Solar investors give Australia wide berth, thanks to Morrison’s lump of coal
The owner of two large-scale solar farms in Australia says he is finding it impossible to attract new investors to the country because the image of prime minister Scott Morrison waving around a lump of coal in parliament is burned into the memory of many international investors.
John Martin, the CEO of the ASX-listed New Energy Solar, says the company’s new solar investment fund is raising $US200 million ($A295 million), but none of the around 20 institutional investors who have contributed to the fund wanted to invest in Australia.
“They don’t want a bar of Australia,” Martin told RenewEconomy following the release of the company’s annual results on Wednesday. “They can all remember Scott Morrison standing up in parliament with a lump of coal.”
Martin says he had asked prospective investors if the new fund could invest just part of the money raised in Australia, suggesting 15 per cent, as it had done with its early fund where it bought the Beryl and Manildra solar projects in Australia, and where Martin sees more opportunities because of the country’s excellent solar resource.
“They said no. None of that money will be coming to Australia at all,” Martin says “The policy environment is too difficult”, and they preferred the US market, despite the presence of President Donald Trump and his efforts to protect the coal industry.
“These are very sophisticated renewable energy investors, mostly institutions, and getting them involved in Australia is very hard.”
Martin says the issue is complicated because Australian institutions show little interest and understanding of renewable energy projects, possibly because of the lousy federal policy environment, and long-term contracts for solar farms from corporate customers are also comparatively hard to come by.
The average duration for long-term PPAs in Australia for New Energy Solar’s portfolio is 12.9 years, but more than 17 years in the US. That leaves Australian projects burdened by more uncertainty over market moves, and less interesting for investors. That will affect prices for solar projects.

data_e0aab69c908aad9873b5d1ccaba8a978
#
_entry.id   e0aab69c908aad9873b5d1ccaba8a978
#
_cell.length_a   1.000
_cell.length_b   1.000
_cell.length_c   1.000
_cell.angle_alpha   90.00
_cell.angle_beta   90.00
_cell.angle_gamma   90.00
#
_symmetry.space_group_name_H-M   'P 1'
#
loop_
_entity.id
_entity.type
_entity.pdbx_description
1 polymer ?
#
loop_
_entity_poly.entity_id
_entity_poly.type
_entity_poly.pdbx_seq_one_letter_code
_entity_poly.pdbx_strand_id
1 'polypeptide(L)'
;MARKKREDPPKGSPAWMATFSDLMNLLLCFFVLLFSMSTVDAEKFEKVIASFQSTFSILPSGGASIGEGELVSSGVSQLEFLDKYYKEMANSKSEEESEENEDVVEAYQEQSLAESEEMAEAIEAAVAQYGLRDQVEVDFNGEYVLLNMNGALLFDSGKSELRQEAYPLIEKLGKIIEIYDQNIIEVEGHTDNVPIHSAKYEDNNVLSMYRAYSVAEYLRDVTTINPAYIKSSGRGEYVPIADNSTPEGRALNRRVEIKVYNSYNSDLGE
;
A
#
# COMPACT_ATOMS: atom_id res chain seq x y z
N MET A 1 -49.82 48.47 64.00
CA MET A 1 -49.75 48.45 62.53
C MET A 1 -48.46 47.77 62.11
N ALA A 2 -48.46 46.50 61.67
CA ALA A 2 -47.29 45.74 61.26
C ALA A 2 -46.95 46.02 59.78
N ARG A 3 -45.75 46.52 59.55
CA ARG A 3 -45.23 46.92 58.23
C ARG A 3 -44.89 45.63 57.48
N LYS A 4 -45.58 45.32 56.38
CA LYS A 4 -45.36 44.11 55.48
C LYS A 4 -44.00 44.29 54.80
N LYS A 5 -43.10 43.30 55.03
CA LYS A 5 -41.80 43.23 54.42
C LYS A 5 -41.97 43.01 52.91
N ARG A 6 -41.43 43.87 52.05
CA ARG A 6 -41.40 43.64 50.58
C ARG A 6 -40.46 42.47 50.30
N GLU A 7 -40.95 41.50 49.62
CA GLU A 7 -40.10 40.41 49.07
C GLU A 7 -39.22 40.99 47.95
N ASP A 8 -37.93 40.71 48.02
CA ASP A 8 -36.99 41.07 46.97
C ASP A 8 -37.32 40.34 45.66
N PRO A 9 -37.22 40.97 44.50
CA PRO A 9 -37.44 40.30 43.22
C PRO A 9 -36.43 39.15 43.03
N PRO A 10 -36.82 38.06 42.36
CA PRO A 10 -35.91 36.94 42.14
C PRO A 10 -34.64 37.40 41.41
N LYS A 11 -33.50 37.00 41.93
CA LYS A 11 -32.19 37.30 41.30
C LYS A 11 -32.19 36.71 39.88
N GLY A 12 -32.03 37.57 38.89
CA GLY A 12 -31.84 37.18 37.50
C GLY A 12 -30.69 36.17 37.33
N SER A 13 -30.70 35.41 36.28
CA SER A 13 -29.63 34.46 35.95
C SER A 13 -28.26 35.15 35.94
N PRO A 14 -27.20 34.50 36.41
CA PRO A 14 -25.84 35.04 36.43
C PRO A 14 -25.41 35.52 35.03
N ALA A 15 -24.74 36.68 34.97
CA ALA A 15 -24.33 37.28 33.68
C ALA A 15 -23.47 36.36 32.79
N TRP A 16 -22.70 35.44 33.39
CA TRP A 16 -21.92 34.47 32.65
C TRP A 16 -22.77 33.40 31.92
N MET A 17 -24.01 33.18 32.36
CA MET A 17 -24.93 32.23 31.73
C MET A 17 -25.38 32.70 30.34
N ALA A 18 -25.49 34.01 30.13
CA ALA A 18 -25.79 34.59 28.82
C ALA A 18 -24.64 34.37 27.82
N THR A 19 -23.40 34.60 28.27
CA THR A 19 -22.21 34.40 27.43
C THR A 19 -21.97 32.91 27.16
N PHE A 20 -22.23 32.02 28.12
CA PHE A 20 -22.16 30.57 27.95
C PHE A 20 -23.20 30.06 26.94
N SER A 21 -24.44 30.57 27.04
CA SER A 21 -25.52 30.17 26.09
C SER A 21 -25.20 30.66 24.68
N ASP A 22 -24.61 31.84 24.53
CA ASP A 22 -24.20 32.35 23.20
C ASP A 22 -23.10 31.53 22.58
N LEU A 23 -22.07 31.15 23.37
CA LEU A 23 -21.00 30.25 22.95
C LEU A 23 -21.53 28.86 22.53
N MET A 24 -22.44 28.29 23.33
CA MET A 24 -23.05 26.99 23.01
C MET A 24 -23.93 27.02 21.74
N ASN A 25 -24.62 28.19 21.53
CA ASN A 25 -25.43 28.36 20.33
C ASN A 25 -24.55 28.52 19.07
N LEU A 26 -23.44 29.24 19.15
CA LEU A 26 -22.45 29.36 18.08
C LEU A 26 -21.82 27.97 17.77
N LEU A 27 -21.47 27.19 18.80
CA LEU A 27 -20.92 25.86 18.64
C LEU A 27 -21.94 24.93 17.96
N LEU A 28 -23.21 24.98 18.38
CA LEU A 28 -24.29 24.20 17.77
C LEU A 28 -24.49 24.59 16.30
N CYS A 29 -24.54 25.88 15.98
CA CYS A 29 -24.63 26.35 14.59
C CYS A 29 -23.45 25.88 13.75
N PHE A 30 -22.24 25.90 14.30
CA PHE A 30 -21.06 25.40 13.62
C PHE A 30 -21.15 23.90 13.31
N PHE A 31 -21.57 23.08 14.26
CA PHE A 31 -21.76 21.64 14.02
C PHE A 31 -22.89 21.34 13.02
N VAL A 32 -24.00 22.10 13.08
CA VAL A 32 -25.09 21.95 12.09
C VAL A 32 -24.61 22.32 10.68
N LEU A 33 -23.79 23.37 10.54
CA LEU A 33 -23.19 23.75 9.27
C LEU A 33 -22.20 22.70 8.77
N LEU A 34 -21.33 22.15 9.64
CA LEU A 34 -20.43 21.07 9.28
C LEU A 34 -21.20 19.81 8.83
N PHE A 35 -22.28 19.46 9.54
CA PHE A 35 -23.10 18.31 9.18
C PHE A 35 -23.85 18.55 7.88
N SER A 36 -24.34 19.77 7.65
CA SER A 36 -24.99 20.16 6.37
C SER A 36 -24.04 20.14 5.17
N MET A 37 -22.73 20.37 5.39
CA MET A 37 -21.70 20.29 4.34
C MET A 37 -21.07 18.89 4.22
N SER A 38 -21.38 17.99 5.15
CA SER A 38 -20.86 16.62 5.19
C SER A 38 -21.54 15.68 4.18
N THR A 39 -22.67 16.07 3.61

Earlier, in a web presentation, Martin lamented the fact that the debate around renewables and climate action in Australia revolved around left versus right, green versus conservative, or coal versus solar.
“That misses the point. It is no longer a question of do we want renewables or not, they are coming … Australia must recognise that change is coming.
“We can try to manage the transition well, or have it imposed on us by global trading partners and markets.”
New Energy Solar owns 15 solar plants, with another – the 200MW Mount Signal 2 solar farm in California – under construction. All but Beryl and Manildra are in the US, where Martin says various states are providing clear signals for investment.
“The world is changing. There will be a different form of infrastructure that will take the place of coal… and a key component is solar, which lasts more than 30 years, doesn’t require fuel and has low maintenance.”
Martin says both Australian assets are performing well, but there were lingering issues at the Manildra plant – built by the since collapsed contractor RCR Tomlinson – relating to piling and inverter problems that were cutting several percentage points from production, and which the company hopes to resolve soon.